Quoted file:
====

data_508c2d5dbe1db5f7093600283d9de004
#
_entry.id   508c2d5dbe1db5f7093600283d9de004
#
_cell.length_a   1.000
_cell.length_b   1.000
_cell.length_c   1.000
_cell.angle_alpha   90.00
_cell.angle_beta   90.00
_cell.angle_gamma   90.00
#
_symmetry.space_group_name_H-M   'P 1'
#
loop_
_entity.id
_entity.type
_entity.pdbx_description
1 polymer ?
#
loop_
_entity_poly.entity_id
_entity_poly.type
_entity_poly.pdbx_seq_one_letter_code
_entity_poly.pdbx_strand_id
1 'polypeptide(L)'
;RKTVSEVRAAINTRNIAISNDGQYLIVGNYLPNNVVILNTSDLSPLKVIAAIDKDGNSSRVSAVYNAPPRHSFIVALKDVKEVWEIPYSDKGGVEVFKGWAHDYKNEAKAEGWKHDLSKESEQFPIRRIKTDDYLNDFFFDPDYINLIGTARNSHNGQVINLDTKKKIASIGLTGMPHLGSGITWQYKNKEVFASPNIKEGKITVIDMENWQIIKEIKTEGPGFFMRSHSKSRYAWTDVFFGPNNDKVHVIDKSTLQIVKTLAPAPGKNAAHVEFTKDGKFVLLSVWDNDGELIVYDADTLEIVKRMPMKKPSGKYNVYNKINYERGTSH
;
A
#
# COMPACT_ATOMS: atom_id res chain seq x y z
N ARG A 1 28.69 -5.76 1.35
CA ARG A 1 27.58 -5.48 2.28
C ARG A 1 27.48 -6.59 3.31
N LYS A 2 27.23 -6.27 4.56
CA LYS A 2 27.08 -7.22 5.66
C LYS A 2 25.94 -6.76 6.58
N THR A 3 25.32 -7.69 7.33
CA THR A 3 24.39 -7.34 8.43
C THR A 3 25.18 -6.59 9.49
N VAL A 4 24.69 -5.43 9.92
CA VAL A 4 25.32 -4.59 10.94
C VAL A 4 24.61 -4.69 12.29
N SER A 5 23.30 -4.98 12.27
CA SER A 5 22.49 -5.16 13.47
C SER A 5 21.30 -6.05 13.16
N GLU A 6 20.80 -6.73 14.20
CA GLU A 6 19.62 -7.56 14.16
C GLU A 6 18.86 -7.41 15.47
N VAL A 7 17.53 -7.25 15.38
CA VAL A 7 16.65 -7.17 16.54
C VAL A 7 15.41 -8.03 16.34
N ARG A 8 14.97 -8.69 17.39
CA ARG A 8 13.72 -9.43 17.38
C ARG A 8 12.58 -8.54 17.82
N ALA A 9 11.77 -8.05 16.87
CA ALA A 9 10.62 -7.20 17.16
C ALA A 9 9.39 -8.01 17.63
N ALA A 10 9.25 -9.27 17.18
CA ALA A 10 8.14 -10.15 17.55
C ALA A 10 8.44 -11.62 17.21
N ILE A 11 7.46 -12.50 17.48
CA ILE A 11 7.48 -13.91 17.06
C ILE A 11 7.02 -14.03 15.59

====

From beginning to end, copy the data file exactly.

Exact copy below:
data_508c2d5dbe1db5f7093600283d9de004
#
_entry.id   508c2d5dbe1db5f7093600283d9de004
#
_cell.length_a   1.000
_cell.length_b   1.000
_cell.length_c   1.000
_cell.angle_alpha   90.00
_cell.angle_beta   90.00
_cell.angle_gamma   90.00
#
_symmetry.space_group_name_H-M   'P 1'
#
loop_
_entity.id
_entity.type
_entity.pdbx_description
1 polymer ?
#
loop_
_entity_poly.entity_id
_entity_poly.type
_entity_poly.pdbx_seq_one_letter_code
_entity_poly.pdbx_strand_id
1 'polypeptide(L)'
;RKTVSEVRAAINTRNIAISNDGQYLIVGNYLPNNVVILNTSDLSPLKVIAAIDKDGNSSRVSAVYNAPPRHSFIVALKDVKEVWEIPYSDKGGVEVFKGWAHDYKNEAKAEGWKHDLSKESEQFPIRRIKTDDYLNDFFFDPDYINLIGTARNSHNGQVINLDTKKKIASIGLTGMPHLGSGITWQYKNKEVFASPNIKEGKITVIDMENWQIIKEIKTEGPGFFMRSHSKSRYAWTDVFFGPNNDKVHVIDKSTLQIVKTLAPAPGKNAAHVEFTKDGKFVLLSVWDNDGELIVYDADTLEIVKRMPMKKPSGKYNVYNKINYERGTSH
;
A
#
# COMPACT_ATOMS: atom_id res chain seq x y z
N ARG A 1 28.69 -5.76 1.35
CA ARG A 1 27.58 -5.48 2.28
C ARG A 1 27.48 -6.59 3.31
N LYS A 2 27.23 -6.27 4.56
CA LYS A 2 27.08 -7.22 5.66
C LYS A 2 25.94 -6.76 6.58
N THR A 3 25.32 -7.69 7.33
CA THR A 3 24.39 -7.34 8.43
C THR A 3 25.18 -6.59 9.49
N VAL A 4 24.69 -5.43 9.92
CA VAL A 4 25.32 -4.59 10.94
C VAL A 4 24.61 -4.69 12.29
N SER A 5 23.30 -4.98 12.27
CA SER A 5 22.49 -5.16 13.47
C SER A 5 21.30 -6.05 13.16
N GLU A 6 20.80 -6.73 14.20
CA GLU A 6 19.62 -7.56 14.16
C GLU A 6 18.86 -7.41 15.47
N VAL A 7 17.53 -7.25 15.38
CA VAL A 7 16.65 -7.17 16.54
C VAL A 7 15.41 -8.03 16.34
N ARG A 8 14.97 -8.69 17.39
CA ARG A 8 13.72 -9.43 17.38
C ARG A 8 12.58 -8.54 17.82
N ALA A 9 11.77 -8.05 16.87
CA ALA A 9 10.62 -7.20 17.16
C ALA A 9 9.39 -8.01 17.63
N ALA A 10 9.25 -9.27 17.18
CA ALA A 10 8.14 -10.15 17.55
C ALA A 10 8.44 -11.62 17.21
N ILE A 11 7.46 -12.50 17.48
CA ILE A 11 7.48 -13.91 17.06
C ILE A 11 7.02 -14.03 15.59